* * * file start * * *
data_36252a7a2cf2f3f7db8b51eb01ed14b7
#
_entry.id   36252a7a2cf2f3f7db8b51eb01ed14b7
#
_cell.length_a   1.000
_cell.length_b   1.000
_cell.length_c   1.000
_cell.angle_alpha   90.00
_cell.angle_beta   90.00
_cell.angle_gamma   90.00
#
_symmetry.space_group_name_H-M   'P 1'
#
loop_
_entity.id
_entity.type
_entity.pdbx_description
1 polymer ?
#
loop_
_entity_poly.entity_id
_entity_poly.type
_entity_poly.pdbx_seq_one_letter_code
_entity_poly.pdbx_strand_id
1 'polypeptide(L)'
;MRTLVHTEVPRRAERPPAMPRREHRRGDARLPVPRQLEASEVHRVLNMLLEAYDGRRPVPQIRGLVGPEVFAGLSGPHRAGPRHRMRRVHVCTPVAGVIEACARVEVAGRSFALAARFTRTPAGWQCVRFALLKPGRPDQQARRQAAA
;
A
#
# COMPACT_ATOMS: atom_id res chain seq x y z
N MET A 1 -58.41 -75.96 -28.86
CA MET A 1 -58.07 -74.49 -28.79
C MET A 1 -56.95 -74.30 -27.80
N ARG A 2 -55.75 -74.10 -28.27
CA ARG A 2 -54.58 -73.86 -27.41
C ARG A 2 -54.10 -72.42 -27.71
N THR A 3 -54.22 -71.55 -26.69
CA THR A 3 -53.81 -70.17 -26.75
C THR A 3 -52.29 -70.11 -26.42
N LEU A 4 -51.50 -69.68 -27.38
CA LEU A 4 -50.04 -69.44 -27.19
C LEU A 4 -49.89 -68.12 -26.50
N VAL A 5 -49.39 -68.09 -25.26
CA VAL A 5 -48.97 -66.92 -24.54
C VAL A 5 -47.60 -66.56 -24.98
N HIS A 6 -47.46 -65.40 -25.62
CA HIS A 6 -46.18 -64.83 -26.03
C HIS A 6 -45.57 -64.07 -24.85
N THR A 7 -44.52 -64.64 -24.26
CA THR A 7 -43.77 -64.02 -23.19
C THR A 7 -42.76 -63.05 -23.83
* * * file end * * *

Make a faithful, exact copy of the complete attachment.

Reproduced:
data_36252a7a2cf2f3f7db8b51eb01ed14b7
#
_entry.id   36252a7a2cf2f3f7db8b51eb01ed14b7
#
_cell.length_a   1.000
_cell.length_b   1.000
_cell.length_c   1.000
_cell.angle_alpha   90.00
_cell.angle_beta   90.00
_cell.angle_gamma   90.00
#
_symmetry.space_group_name_H-M   'P 1'
#
loop_
_entity.id
_entity.type
_entity.pdbx_description
1 polymer ?
#
loop_
_entity_poly.entity_id
_entity_poly.type
_entity_poly.pdbx_seq_one_letter_code
_entity_poly.pdbx_strand_id
1 'polypeptide(L)'
;MRTLVHTEVPRRAERPPAMPRREHRRGDARLPVPRQLEASEVHRVLNMLLEAYDGRRPVPQIRGLVGPEVFAGLSGPHRAGPRHRMRRVHVCTPVAGVIEACARVEVAGRSFALAARFTRTPAGWQCVRFALLKPGRPDQQARRQAAA
;
A
#
# COMPACT_ATOMS: atom_id res chain seq x y z
N MET A 1 -58.41 -75.96 -28.86
CA MET A 1 -58.07 -74.49 -28.79
C MET A 1 -56.95 -74.30 -27.80
N ARG A 2 -55.75 -74.10 -28.27
CA ARG A 2 -54.58 -73.86 -27.41
C ARG A 2 -54.10 -72.42 -27.71
N THR A 3 -54.22 -71.55 -26.69
CA THR A 3 -53.81 -70.17 -26.75
C THR A 3 -52.29 -70.11 -26.42
N LEU A 4 -51.50 -69.68 -27.38
CA LEU A 4 -50.04 -69.44 -27.19
C LEU A 4 -49.89 -68.12 -26.50
N VAL A 5 -49.39 -68.09 -25.26
CA VAL A 5 -48.97 -66.92 -24.54
C VAL A 5 -47.60 -66.56 -24.98
N HIS A 6 -47.46 -65.40 -25.62
CA HIS A 6 -46.18 -64.83 -26.03
C HIS A 6 -45.57 -64.07 -24.85
N THR A 7 -44.52 -64.64 -24.26
CA THR A 7 -43.77 -64.02 -23.19
C THR A 7 -42.76 -63.05 -23.83